The Hebrew has three words for create, and what we see is that one of
them, bara', has important signifigance. It is here that when technically
used it means to create out of nothing. In these instances SCIENCE HAS A
MISSING LINK IT IS TRYING TO EXPLAIN, this includes the creation of the
universe, earth, animals, and man. In the other cases where we have the
word create, the correct word should be made (the material is already in
existance or the method does not need to be explained). These science has
figured out. Check it out:
CREATE: bara' (baw-raw)
"to create, make." This verb is of profound theological
significance, since it has only God as its subject. Only God
can "create" in the sense implied by bara'. The verb expresses
creation out of nothing, an idea seen clearly in passages
having to do with creation on a cosmic scale: "In the
beginning God created the heaven and the earth" (Gen. 1:1; cf.
Gen. 2:3; Isa. 40:26; 42:5).
All other verbs for "creating" allow a much broader range of
meaning; they have both divine and human subjects, and are used
in contexts where bringing something or someone into existence is
not the issue.
Bara is frequently found in parallel to these other verbs, such
as 'asah, "to make" (Isa. 41:20; 43:7; 45:7, 12; Amos 4:13),
yasar, "to form" (Isa. 43:1, 7; 45:7; Amos 4:13), and kun,
A verse that illustrates all of these words together is Isa. 45:18:
"For thus saith the Lord that created [bara] the heavens; God himself
that formed [yasar] the earth and made [asah] it; he hath established
[kun] it, he created [bara] it not in vain, he formed [yasar] it to be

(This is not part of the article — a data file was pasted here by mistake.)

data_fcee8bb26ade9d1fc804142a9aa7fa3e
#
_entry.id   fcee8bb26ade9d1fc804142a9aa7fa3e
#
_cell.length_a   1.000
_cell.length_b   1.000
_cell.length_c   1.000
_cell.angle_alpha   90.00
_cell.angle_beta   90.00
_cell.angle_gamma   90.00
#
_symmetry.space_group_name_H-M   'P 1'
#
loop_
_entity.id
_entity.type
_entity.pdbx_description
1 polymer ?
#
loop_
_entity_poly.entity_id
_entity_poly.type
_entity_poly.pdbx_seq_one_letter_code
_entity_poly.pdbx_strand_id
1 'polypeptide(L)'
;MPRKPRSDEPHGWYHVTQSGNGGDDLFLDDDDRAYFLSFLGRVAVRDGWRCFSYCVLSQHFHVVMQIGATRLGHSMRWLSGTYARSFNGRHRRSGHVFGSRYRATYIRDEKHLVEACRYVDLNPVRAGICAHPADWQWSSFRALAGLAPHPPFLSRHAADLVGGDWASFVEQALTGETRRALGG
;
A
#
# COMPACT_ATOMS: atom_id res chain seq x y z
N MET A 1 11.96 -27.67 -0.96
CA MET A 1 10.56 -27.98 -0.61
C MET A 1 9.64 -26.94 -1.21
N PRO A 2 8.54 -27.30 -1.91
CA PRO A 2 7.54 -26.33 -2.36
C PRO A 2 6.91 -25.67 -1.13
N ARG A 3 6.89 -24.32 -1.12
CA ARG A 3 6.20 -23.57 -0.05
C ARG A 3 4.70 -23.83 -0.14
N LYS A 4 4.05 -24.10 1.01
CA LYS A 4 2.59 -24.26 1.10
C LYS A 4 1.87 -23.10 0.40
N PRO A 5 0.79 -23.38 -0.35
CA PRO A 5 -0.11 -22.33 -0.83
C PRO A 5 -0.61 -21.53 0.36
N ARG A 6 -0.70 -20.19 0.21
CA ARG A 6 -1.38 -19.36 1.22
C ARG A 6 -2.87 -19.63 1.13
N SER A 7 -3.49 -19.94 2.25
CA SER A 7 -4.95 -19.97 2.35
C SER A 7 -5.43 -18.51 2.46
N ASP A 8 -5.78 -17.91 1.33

inhabited: I am the Lord; and there is none else."
A careful study of the passages where bara occurs shows that in the
few nonpoetic uses (primarily in Genesis), the writer uses
scientifically precise language to demonstrate that God brought the
object or concept into being from previously nonexistent material.
Especially striking is the use of bara in Isaiah 40-65. Out of 49
occurences of the verb in the Old Testament, 20 are in these chapters.
Because Isaiah writes prophetically to the Jews in Exile, he speaks
words of comfort based upon God's past benefits and blessings to His
people. Isaiah especially wants to show that, since Yahweh (God's
literal name) is the Creator, He is able to deliver His people from
captivity. The God of Israel has created all things: "I have made
[asah] the earth, and created [bara] man upon it: I, even, my hands,
have stretched out the heavens, and all their host have I commanded"
Though a precisely correct technical term to suggest cosmic, material
creation from nothing, bara is a rich theological vehicle for
communicating the sovereign power of God, who originates and regulates
all things to His glory.